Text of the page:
LeasePlan: market leader in both size and strategy
The merger of LeasePlan and ALD Automotive will have a profound impact on the fleet and lease world, both in Europe and beyond. And not just because of LeasePlan’s size, also for its influential strategic choices, especially in terms of remarketing, digitalisation and sustainability. How did the Dutch leasing and vehicle management provider become such a valuable – and valued – global player?
With revenue close to €10 billion in 2020, a global fleet of about 1.9 billion vehicles and a presence in 32 markets worldwide, LeasePlan is one of the world’s largest and most influential leasing and fleet management companies. It’s a journey that started barely six decades ago in the Netherlands, and that’s far from over yet.
LeasePlan was founded in 1963 as a joint venture between a bank and a company providing professional services for drivers. LeasePlan was one of the first companies to offer leases on vehicles in the Netherlands. Company founder and long-time CEO Anton Goudsmit and Huib van der Meulen, another LeasePlan pioneer, together developed ‘open calculation’, a concept based on transparency combined with advantageous financing.
In the 1970s, LeasePlan expanded into the neighbouring countries: Belgium, Germany, France, and the UK. In 1983, the company went intercontinental, opening up in the United States.
In 1985, Dutch bank ABN AMRO acquired the company, managed under the ABN AMRO Lease Holding. LeasePlan started diversifying, among others by offering online fleet management software. The company continued to expand, setting up shop in Australia in 1988.
In the early 2000s, LeasePlan went on an acquisition spree, adding fleet management companies such as Dial (UK, France, Italy) and CSC (US). Parent company ABN AMRO also merged its own leasing subsidiaries, Auto Lease Holland and Leaseconcept, with the LeasePlan Netherlands branch. In 2003, ABN AMRO Lease Holding was renamed LeasePlan Corporation.
In 2004, ABN AMRO sold LeasePlan Corporation for €2 billion to a consortium led by Volkswagen (50%), with minority stakes of 25% each for Olayan Group (Saudi Arabia) and Mubadale Development Company (UAE). In 2009, German banker Friedrich von Metzler acquired the two minority participations to become 50/50 shareholder in LeasePlan. For this purpose, his Fleet Investments BV created a joint venture with Volkswagen AG called Global Mobility Holding BV.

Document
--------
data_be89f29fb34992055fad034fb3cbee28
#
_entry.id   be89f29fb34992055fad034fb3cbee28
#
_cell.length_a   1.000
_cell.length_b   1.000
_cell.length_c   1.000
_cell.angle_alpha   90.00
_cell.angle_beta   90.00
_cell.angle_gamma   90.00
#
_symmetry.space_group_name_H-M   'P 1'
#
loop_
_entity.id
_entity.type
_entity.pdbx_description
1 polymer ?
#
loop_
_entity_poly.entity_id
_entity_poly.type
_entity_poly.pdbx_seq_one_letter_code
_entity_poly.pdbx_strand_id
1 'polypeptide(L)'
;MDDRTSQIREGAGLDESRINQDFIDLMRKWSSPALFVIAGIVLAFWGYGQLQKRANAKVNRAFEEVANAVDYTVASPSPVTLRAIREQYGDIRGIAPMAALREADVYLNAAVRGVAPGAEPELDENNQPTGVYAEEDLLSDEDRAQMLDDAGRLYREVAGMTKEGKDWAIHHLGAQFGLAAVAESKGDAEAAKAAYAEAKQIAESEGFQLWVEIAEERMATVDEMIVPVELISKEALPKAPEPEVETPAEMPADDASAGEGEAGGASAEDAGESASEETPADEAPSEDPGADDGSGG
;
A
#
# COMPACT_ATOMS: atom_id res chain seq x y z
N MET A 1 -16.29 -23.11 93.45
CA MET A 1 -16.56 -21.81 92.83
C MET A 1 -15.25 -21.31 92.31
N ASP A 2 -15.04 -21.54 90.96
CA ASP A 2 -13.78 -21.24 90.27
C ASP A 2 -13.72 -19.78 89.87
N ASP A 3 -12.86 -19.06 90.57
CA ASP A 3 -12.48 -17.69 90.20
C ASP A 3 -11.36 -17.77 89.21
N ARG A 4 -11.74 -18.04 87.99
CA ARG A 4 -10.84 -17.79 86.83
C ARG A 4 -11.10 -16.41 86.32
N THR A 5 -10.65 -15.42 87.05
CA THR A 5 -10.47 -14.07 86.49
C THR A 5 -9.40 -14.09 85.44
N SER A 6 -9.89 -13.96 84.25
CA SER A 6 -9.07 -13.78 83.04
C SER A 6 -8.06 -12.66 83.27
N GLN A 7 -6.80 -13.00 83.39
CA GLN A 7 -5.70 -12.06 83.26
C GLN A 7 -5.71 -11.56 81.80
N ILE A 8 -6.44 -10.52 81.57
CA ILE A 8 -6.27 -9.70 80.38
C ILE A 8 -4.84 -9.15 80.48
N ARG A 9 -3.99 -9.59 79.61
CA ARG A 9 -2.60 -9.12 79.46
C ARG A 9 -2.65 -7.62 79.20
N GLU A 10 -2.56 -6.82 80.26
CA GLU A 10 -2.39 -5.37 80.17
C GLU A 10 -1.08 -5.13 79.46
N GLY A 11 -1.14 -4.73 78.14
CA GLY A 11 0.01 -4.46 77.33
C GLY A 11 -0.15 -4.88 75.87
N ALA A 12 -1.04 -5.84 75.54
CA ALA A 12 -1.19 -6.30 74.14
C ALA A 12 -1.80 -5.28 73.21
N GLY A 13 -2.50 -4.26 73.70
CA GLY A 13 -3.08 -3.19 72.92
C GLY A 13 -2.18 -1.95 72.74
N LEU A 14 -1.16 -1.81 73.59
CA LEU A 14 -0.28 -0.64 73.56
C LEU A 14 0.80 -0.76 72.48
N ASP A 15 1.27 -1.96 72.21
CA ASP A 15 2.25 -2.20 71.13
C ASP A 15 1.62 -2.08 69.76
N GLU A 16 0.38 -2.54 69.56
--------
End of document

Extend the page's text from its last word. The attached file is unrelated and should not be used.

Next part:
In 2015, Global Mobility Holding BV sold LeasePlan to its now-previous owners, LP Group BV, for €3.7 billion. LP Group B.V. is a consortium of long-term investors consisting of two pension funds (from the Netherlands and Denmark), two sovereign wealth funds (from Singapore and the UAE), and London-based private equity firm TDR Capital, the lead shareholder.
In October 2018, LeasePlan announced an IPO. The plan was to list its shares on the Euronext exchanges in Amsterdam and Brussels. The aim was to appeal to both retail and institutional investors in the Netherlands and Belgium. The targeted valuation was around €7.5 billion. However, a week after the announcement, the IPO was aborted – investor confidence at that time did not prove as high as had been hoped.
In April 2021, it was reported that both major lease company ALD and Spanish banking giant Banco Santander were interested – separately – in acquiring LeasePlan. At that time, none of the parties wished to confirm or deny the report.
Over the years, LeasePlan has not only grown to become one of the largest fleet management companies in the world – and by some metrics the largest. It has also made some strategic choices that, through the sheer size of the company itself, have an impact on the leasing and mobility markets where it operates. Three areas come to mind:
In 2017, LeasePlan set up CarNext.com as a digital remarketing platform – not just LeasePlan’s own ex-lease vehicles, but also for high-quality vehicles from third parties. In July 2021, CarNext was separated from its parent company and in October of that year, it was acquired by Constellation, parent company of used-vehicle auctioneers BCA.
The deal helped propel LeasePlan to a record net result of €1 billion in 2021. CarNext and LeasePlan said they would continue their privileged relationship – which will likely continue in the new company.
LeasePlan is committed to being a trendsetter rather than a bystander when it comes to the transition to sustainable energy. That’s why the company has committed itself to achieving net-zero emissions from its funded fleet by 2030. Its own employee fleet completed its transition to BEVs by 2022.
How will the merger with ALD impact the two companies’ divergent sustainability strategies? Will the adopt one or the other, or split the difference?
LeasePlan is in the process of fully digitising the entire customer experience. This will enable it to benefit fully from the chances offered by innovation. For the advent of Big Data in automotive is opening up interesting avenues towards not only cost optimisation, but also new and improved products and services.
Over the past few years What’s Next has been LeasePlan’s tagline for many of its strategic decisions, such as the ones listed above. In light of LeasePlan’s merger with ALD, industry watchers – and especially fleet customers – are now asking that same question, with added emphasis.
Originally published on 1 November 2021. Updated on 16 February 2023.
Picture credit: LeasePlan.
This article is part of the ALD & LeasePlan merger story.
Want to read more? Check out these other features.